in cash. At the time of acquisition, DEF is the plaintiff in a court
case in which a set of DEF’s customers allege that its products
are faulty, and are suing DEF for damages of CHF30m. The
litigation is thought to be 60% likely to succeed. XYZ has
indemnified ABC for losses up to CHF20m. How should DEF and
ABC account for all this in their unconsolidated balance sheets?
L.3 PQR is a UK subsidiary of a Swiss group, with a 31
December year-end. The UK government announced a
Budget in June 2012 that included reductions in the main
rate of corporation tax from 28% to 24% by 1 April 2016.
As of July 2012, a reduction in corporation tax rate from
28% to 27% was substantively enacted. On 29 March 2013,
a further reduction in the main rate of corporation tax to
26% effective from 1 April 2013 was approved (by a
resolution having statutory effect). Additionally, there were
further decreases proposed to be included in future finance
bills. How should PQR account (in its 2013 accounts) for
the changes in tax rates that have been announced?
L.4 Suisseco SA has two obligations to be settled on 31 March
2015, as follows:
- to deliver 10,000 of its own shares to X Inc
- to deliver CHF2 million worth of its own shares to
Y Inc (calculated using market value as on 31
March 2015)
How should it show these obligations in its 2014 balance
sheet?
L.5 IJK has a bank covenant in place on its long-term bank
borrowings which, if breached, would lead to the borrowings
being repayable on demand. The covenant is expected to be
breached on 31 December 2014, the company’s year-end. If
this does occur, the company will then ask the bank for a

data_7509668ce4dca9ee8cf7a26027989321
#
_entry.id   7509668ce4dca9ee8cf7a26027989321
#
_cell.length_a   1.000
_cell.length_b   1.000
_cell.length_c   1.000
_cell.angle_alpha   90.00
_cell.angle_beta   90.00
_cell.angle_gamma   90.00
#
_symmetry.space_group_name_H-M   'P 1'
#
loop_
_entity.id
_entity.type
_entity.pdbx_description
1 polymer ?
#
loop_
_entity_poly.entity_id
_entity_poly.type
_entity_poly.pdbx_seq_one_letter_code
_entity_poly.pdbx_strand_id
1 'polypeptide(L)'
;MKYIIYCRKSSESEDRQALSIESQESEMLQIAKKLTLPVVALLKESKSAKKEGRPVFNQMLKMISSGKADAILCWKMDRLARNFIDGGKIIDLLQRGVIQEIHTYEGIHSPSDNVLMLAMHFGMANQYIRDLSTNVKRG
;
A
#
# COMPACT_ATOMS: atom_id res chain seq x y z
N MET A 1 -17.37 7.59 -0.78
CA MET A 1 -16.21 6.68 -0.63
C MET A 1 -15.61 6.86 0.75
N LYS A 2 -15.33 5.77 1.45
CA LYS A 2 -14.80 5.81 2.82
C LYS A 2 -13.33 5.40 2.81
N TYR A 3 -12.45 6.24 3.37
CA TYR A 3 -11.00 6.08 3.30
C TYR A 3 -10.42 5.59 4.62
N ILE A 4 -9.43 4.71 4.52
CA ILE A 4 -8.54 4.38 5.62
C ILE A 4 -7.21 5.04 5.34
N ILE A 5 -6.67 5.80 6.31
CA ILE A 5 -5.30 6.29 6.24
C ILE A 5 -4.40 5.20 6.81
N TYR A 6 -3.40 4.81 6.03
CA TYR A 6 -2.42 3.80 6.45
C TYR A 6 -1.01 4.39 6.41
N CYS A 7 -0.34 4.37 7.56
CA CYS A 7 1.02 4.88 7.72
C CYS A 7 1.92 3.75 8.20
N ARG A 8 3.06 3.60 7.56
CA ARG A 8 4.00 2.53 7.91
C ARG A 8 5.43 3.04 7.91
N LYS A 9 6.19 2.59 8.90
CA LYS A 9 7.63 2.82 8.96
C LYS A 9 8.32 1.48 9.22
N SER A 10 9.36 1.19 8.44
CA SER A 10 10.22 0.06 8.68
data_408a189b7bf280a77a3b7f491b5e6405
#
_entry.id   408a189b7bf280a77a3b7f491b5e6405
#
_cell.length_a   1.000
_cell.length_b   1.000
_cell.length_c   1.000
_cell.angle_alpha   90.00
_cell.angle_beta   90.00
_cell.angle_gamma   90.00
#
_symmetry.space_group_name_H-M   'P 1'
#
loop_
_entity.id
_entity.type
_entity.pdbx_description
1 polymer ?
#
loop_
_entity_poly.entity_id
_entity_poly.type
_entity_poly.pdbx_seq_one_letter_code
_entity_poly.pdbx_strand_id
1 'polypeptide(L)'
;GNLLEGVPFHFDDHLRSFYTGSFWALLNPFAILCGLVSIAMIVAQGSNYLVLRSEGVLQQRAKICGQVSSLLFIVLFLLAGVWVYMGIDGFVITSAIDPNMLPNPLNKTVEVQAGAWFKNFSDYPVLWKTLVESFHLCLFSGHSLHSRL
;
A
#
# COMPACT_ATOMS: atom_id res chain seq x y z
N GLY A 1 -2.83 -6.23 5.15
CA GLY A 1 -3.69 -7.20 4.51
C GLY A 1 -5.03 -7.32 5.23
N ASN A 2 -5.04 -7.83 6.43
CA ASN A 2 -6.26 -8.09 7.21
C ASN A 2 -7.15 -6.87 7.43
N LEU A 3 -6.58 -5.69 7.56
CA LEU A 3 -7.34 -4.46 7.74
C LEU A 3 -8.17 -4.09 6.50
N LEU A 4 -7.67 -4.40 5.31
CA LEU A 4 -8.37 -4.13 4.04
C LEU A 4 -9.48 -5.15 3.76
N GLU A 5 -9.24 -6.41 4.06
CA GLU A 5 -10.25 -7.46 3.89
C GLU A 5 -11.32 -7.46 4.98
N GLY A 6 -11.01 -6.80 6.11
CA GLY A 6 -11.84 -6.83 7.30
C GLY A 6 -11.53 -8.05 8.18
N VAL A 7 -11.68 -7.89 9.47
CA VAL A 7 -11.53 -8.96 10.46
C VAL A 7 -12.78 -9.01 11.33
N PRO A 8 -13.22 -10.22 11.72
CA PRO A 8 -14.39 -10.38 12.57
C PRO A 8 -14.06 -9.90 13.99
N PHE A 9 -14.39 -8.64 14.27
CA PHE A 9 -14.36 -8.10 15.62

waiver of the covenant. How should the loan be classified in
the 2014 year-end accounts of IJK?
L6
An Investment Company (IC) receives money (e.g. CHF 100m) from clients
and passes it on to an independent asset manager (AM) which buys a
portfolio of investments registered in the name of IC. AM spends 10% of
the money on buying shares in IC.
As the portfolio rises or falls in value, so does IC’s obligation to the clients.
IC is allowed to settle its obligation in cash or in the related investments.
Questions:
(a) On whose balance sheet(s) should the investments be shown: the
client’s, the fund’s, IC’s or AM’s?
(b) What items are shown on IC’s balance sheet?
(c) What happens to IC’s balance sheet when all the investments rise in
value by 20%?
Session VII
Differences between
US GAAP and IFRS
Table A Where IFRS and US
rules are incompatible
IAS 1
Extraordinary Items. The IAS does not allow any item to
be described as extraordinary, whereas certain items are
extraordinary under US GAAP.
IAS 2
Inventories. For the ‘lower of cost and market’ rule, the
IAS requires the use of net realisable value for ‘market’,
whereas US GAAP generally means current replacement
cost, except that this should not exceed net realisable
value.
Inventories at “Market”
Net realisable value
Current replacement cost
Case I
Case II
$8m
$10m
$10m
$8m
Which case is likely to be true for the inventory of a
manufacturing company (e.g. half-finished
tractors)?
Table A Where IFRS and US
rules are incompatible
IAS 19 Pensions. US requires actuarial gains and losses to be